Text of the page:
Maine’s redistricting process has been thrown into confusion by the pandemic, which has delayed the U.S. Census count and triggered a constitutional Catch-22 for lawmakers and the courts.

All U.S. states redraw their congressional and legislative districts every 10 years to account for population changes tabulated by the Census Bureau, but Maine’s constitution is unusually explicit about when the new district maps must be finalized by the Legislature: by June 11 of the year following the census count.

In Maine the process is insulated against gerrymandering, so long as no party has a two-thirds majority in both chambers of the Legislature. But the stakes are still high, including the transfer of tens of thousands of voters from the faster-growing 1st Congressional District to the 2nd, with its competitive House races and separately allocated Electoral College vote for president.

But the pandemic delayed census takers’ work last year. Instead of delivering the constitutionally required data March 31, the Census Bureau expects to deliver it Aug. 24, months after lawmakers are required to turn in final maps. The state constitution’s provision for Maine’s highest court to step in if lawmakers miss the June 11 deadline is no help either, because it imposes an early August deadline to do so.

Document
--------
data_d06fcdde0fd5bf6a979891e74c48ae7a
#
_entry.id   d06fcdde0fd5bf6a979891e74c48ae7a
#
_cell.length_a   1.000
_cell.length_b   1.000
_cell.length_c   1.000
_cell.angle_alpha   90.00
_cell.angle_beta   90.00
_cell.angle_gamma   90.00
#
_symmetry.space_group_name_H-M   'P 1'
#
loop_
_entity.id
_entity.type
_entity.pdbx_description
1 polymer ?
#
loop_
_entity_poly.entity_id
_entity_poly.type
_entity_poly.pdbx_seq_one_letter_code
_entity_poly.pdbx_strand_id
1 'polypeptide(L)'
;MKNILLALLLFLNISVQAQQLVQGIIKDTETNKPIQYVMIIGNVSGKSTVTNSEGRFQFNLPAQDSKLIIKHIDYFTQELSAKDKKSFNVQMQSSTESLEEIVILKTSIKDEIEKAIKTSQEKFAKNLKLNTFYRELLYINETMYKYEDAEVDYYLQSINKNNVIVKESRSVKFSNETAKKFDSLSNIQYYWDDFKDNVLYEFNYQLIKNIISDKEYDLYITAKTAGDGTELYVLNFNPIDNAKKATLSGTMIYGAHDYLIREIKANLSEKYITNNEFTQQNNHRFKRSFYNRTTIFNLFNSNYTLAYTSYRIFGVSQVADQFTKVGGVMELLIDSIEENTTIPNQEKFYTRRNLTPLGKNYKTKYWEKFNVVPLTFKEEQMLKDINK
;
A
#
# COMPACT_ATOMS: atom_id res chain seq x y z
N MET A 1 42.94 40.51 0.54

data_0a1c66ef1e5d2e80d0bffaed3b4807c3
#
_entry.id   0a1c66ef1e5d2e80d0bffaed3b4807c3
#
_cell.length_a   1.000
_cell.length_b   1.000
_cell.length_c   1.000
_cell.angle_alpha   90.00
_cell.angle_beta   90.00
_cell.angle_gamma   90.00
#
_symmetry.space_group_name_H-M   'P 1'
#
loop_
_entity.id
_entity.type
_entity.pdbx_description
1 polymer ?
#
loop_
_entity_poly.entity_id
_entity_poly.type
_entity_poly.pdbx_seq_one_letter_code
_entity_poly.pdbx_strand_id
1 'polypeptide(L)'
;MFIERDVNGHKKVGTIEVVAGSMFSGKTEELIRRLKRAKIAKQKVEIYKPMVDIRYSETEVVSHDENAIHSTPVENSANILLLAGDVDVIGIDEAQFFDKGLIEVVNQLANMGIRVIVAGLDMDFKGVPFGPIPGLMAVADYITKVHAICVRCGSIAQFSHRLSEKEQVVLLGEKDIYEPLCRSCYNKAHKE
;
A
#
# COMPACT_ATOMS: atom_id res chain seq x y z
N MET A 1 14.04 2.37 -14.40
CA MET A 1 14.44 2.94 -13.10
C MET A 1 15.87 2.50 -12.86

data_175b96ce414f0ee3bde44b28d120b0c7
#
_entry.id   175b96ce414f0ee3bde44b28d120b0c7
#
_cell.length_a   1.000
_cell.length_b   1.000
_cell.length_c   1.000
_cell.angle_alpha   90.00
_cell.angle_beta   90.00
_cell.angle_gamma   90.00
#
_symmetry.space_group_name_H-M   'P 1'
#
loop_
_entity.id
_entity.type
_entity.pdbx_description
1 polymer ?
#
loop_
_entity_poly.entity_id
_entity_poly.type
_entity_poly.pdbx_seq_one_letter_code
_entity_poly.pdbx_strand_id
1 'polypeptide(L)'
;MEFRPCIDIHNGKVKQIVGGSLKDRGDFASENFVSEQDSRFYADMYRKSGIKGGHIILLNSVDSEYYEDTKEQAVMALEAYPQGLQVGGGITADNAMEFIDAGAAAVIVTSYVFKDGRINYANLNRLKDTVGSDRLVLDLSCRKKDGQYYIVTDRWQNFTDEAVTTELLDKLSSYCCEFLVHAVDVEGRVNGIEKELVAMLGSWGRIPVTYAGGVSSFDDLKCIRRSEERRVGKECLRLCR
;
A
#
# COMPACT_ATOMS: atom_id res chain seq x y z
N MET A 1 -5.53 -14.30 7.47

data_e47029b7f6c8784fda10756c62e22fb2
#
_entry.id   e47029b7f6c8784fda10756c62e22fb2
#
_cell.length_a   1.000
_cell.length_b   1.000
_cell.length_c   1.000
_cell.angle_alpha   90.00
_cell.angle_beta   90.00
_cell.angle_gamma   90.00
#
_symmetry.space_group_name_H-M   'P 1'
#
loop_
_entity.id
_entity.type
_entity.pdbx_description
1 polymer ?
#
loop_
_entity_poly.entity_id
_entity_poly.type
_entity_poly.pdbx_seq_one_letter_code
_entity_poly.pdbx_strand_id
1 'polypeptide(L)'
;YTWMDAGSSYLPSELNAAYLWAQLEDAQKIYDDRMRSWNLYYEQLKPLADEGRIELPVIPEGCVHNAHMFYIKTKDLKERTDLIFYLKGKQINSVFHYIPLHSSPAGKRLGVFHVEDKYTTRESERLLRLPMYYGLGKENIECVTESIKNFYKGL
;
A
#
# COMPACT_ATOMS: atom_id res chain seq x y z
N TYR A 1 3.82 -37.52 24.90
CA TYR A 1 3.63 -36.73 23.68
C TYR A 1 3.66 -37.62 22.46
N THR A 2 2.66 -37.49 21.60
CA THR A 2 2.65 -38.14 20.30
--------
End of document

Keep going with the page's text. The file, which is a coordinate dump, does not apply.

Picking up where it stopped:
“Our constitution is quite explicit,” said Senate President Troy Jackson, D-Allagash, who serves on the state’s redistricting advisory commission. “But we’re in this odd circumstance where you have a pandemic in a year when we have to do the redistricting but we don’t have the census data.”

Legislative leaders and elections experts are looking to the Maine Supreme Judicial Court to resolve the conundrum, though exactly how that will work is unclear. The only other option – having Congress pass a federal law that would supersede the state constitution and extend the deadlines – isn’t under consideration.